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Jen Schradie

anthill productions presents The Golf War

A documentary about golf, greedy developers and revolution in the Philippines.

LOS ANGELES, CA (Oct. 8) Earl Woods, father of famed golfer Tiger, looked out at the adoring crowd who had come to see his son's promotional round of golf in the Philippines and said into a microphone, "Have fun. Golf is a game. It's spelled g-a-m-e. It's not life or death."

What Tiger and his father didn't know was that 100 miles away in the seaside village of Hacienda Looc, golf may have indeed become a game of life and death. The Filipino government has teamed up with the powerful development company, Fil-Estate, to try and turn Hacienda Looc into one of the Philippines' largest golf and tourist resorts. To do that, they must first evict more than 7,500 peasants who live on land that has been farmed by their families for generations.

The peasants have organized to stop the development, but their efforts to resist have been met with increased violence. So far, three peasants who opposed the development have been killed, according to newspaper and peasant reports. The New Peoples Army, a rebel army that has been fighting for land reform, has threatened to intervene if the killings don't stop.

Directors Jen Schradie and Matt DeVries have captured this combustible mix in their documentary, "The Golf War." The 40-minute documentary makes its film premiere at the Laemmle Theater October 8-14 in Los Angeles.

The work-in-progress version of "The Golf War" made a splash in the international media in June. Outlets that ranged from the Associated Press to the Guardian out of London reported on the screening that took place in the midst of the U.S. Open Golf Championship in Southern Pines, NC. After the critically-acclaimed documentary's first screening of the work-in-progress, the Los Angeles Times called the documentary "potent" and said: "Schradie and DeVries have a ...bombshell of an expose on their hands that could stand as Exhibit A in the argument for the motion picture academy to retain its short documentary category in the Oscars."

And Jose Maria Sison, Chairperson of the International Network of Philippine Studies wrote, "The film is unique and well crafted, enlightening and entertaining. It succeeds as social satire. It rises above previous documentary films on the land problem."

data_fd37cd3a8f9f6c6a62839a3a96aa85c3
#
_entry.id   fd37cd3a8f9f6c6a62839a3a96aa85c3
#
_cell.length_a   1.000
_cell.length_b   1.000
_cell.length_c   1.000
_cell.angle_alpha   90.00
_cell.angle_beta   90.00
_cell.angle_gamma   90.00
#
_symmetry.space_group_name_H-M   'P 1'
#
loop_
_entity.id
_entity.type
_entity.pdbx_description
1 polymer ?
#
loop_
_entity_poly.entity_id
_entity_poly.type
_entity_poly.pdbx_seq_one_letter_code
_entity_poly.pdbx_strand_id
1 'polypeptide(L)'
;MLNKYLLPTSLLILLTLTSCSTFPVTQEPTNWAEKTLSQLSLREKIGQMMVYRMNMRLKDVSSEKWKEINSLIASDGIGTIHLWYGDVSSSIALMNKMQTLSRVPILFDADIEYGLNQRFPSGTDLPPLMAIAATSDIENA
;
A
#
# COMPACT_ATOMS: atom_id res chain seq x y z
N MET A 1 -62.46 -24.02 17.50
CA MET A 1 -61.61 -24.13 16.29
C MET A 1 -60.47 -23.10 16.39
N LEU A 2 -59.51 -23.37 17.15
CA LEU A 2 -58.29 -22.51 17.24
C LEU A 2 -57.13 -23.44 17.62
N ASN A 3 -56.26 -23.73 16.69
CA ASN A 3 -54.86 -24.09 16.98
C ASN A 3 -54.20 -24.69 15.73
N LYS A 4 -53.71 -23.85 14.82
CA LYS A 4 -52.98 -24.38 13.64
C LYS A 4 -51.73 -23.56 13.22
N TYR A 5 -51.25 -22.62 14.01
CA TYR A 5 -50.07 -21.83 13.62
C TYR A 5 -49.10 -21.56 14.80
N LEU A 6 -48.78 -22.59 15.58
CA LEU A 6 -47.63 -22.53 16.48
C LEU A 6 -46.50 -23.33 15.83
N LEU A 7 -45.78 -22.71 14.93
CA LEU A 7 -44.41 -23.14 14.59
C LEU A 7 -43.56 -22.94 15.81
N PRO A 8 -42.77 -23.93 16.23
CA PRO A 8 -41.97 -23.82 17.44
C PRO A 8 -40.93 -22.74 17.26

DeVries and Schradie hope to take the powerful story of the Filipino peasants to a wider audience than traditional documentary viewers. "I think when people see this, they'll understand that the West's idea of progress and development doesn't make sense for these folks," Schradie said. "They'd much rather continue with a way of life that has existed for hundreds of years than be kicked off their land so they can get jobs as caddies or prostitutes."

The documentary was shot in late 1997 and early 1998 after Schradie had spent a month traveling with an armed unit of the New Peoples Army. The NPA has been fighting a civil war against the Filipino government for three decades and has succeeded in organizing peasants in pockets of NPA controlled guerrilla zones around the country.

She was joined in the Philippines by Videographer Matt DeVries in December 1997 and together they traveled to the small fishing and farming community of Hacienda Looc. There they discovered people who were content with a way of life that was simple and peaceful.

But the government has decided it would be a shame not to share their scenic land with golfers and tourists from around the globe. Fil-Estate, a large real-estate developer, has plans to build a golfing community that would include four golf courses, including one designed by Jack Nicholas, and a vast array of hotels, homes and a yacht marina, all set on a picturesque bay. But first, the developer must get the peasants' land. So it has teamed up with the Filipino government and the military to force the peasants off their land.

The village has responded by organizing to fight back. A group of women has taken to the hills to form a human chain to block bulldozers from entering. The villagers have banded together to create Umalpas-Ka, a group that is pressing for the villagers' legal rights to the land. And when three peasants resisting the development were killed, the NPA threatened to retaliate against the developer unless the violence stopped. While telling the dramatic story of the peasants' fight, the movie contrasts the happy, carefree vision of the golf lifestyle being promoted by people such as Tiger Woods with the devastation it is causing just miles down the road. This is the government's dream: To build a place that would attract more of the rich and famous like Tiger and his father. The Filipino kids working at Tiger's tournament look good in their golf shirts, but one offered that he can not actually afford to play the game that is supposed to be the salvation of their country.

The documentary was made from scores of individual contributions through their fiscal sponsor, the IMAGE Film and Video Center, based in Atlanta and the Institute for Southern Studies in Durham, NC. Distribution is made possible by the Mary Duke Biddle Foundation, the Puffin Foundation and the Durham Arts Council, with support from the NC Arts Council, a state agency. "The Golf War" is the first production released by anthill productions, which is based in Durham, NC.

The film premiere in Los Angeles at the Laemmle is the culmination of a two year collaboration that has produced a dramatic, moving and sometimes funny tale.

"While we'd like people to be entertained with the political satire, we'd also like them to understand that this isn't just a trite tale of rich golfers and poor, helpless peasants," DeVries said. "They're fighting back."
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